Max REGER (1873-1916) Complete Chorale Cantatas
Auferstanden, auferstanden [10:52]
O Haupt voll Blut und Wunden [16:54]
Vom Himmel hoch, da komm ich her [17:35]
O wie selig seid ihr doch, ihr Frommen [16:08]
Meinen Jesum lass ich nicht [8:52]
Dorothea Wagner (soprano); Marie Henriette Reinhold (alto); Florian Sievers (tenor); Michael Schönheit (organ); Gundel Jannemann-Fischer (oboe); Rainer Hucke (double bass); Reinhold Quartet
Choirs for the Congregational verses: Chor beau; Kammerchor Böhlen; Kantorei Marienbrunn; Kantorei der Marienkirche Stötteritz; Kantorei der Michaelis-Friedensgemeinde; Kantorei Taucha; Lehrerchor Leipzig; Singschule Leipzig; Gemeindechor St. Nikolai
rec. April 16-19 2015, Michaeliskirche, Leipzig, Germany CPO 777 984-2 [70:49]
Reger’s music has acquired a reputation – not altogether unjustly – for ponderous contrapuntal inscrutability, particularly in his organ and choral works. However, this complete recording of the five chorale cantatas which he composed between 1903 and 1906 might help to address that perception somewhat. True, they proceed by means of a rich web of intricate, often chromatic, harmonic progressions. But the scoring is transparent, featuring a full four-voiced choir alongside a second one giving out the chorales in unison, with organ accompaniment and a handful of vocal and instrumental soloists.
The cantatas tend to alternate the verses of a given chorale sung by a soloist on the one hand, with choral elaborations of the melody on the other, linked up by instrumental interludes. The chorale foundation of these compositions naturally recalls the model of Bach, with the combination of full choral harmonisations with an additional descant treble line carrying the chorale as a fifth part (enacting the role of the congregation) in some verses, harking back to the similar texture of the opening chorus of the St. Matthew Passion. Certainly Bach composed choral fantasias upon chorale melodies in his religious works, but Reger’s cantatas – effectively a series of through-composed variations – resemble more closely the form of the five chorale partitas for organ BWV766 -770 by the earlier master.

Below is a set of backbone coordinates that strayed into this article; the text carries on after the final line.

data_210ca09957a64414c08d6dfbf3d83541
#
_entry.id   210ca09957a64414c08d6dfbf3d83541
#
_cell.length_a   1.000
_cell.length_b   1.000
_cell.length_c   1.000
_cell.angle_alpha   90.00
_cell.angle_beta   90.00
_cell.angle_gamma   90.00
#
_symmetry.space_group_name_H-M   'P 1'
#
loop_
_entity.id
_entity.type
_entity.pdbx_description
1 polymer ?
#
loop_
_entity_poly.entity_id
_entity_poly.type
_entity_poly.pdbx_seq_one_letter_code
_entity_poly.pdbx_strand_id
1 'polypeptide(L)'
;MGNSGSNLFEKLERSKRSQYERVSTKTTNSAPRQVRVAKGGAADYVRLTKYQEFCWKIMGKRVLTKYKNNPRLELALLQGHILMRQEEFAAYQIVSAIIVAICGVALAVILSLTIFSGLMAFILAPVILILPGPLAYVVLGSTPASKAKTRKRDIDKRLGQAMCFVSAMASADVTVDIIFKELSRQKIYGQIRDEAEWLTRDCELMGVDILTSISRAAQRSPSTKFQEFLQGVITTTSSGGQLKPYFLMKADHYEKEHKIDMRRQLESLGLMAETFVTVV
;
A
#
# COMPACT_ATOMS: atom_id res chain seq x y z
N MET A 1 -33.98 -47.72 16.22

The choirs and instrumentalists here maintain a consistently steady, contemplative mood in these works, which each reflect a different liturgical season or theological topic. Their quality of tone is sensitively varied, however, according to the theme of the particular cantata. ‘O wie selig’ commemorates the dead and, despite its Tristan-like chromaticisms, it remains serene and not at all strenuous or heaving, though the choir attains a mode of grandeur at the climax redolent of Brahms’s German Requiem. There is no rushing or straining either in the sober account of ‘O Haupt voll Blut’ (a chorale famous from its use in the St. Matthew Passion). The Christmas cantata ‘Vom Himmel hoch’ gives us almost too much of a good thing with the saccharine, almost sentimental, quality that is virtually inseparable from the celebrations at that time of year, and one can virtually smell the glühwein and stollen refreshments to be served afterwards. But that is testament just as much to Reger’s setting in the way that he conjures the festive atmosphere in his setting, which also cleverly weaves ‘Silent Night’ in counterpoint.
Matching the generally dignified character of these accounts are the three vocal soloists who sing with a suitable purity and focus. Dorothea Wagner tellingly adopts a more reedy vibrato for ‘Meinen Jesum lass ich nicht’ than elsewhere, but the singers never allow their own personality to intrude upon a sense of piety and devotion. It tends to be left to the instrumentalists to convey more colour. The rhapsodising of the solo violins is often sweet-toned, though the plangent, intense delivery of the solo oboe line by Gundel Jannemann-Fischer at the beginning of ‘O Haupt voll Blut’ sums up the anguished mood of Good Friday. Reger’s addition of a solo viola adds a darker, mellower character to the former cantata.
Aural balance in these recordings is sometimes distorted. The children’s chorus in verse three of ‘Vom Himmel hoch’ is a little lost behind the two solo violins, and the choir singing the congregation’s unison chorale line in ‘O wie selig’ is placed further back in the acoustic, though that draws out the antiphonal layout of the work effectively. The organ accompaniment (the one instrument common to all these settings) is also generally restrained in Michael Schönheit’s performances, and in ‘Auferstanden, auferstanden’, in particular, it sounds rather withdrawn; admittedly Reger only calls for the pedal to be used in its final verse, but a sense of monotony could surely have been avoided through the use of a wider range of effects and registrations. The group used for the congregational singing actually comprises singers from no fewer than nine German choirs, which may account for the failure to obtain a crisper and more accurate placing of the notes in terms of pitch and articulation sometimes, notably in ‘O wie selig’. But otherwise the assembly of those forces with the GewandhausChor and GewandhausKinderchor makes for some impressively monumental sequences alternating with more intimate reflections. It is presumably the director of the former, Gregor Meyer, who conducts here, but the CD notes do not make this clear.
These works may lack charisma and dynamism for some, then, but the musical presence of the performers on this recording commands attention for the most part.
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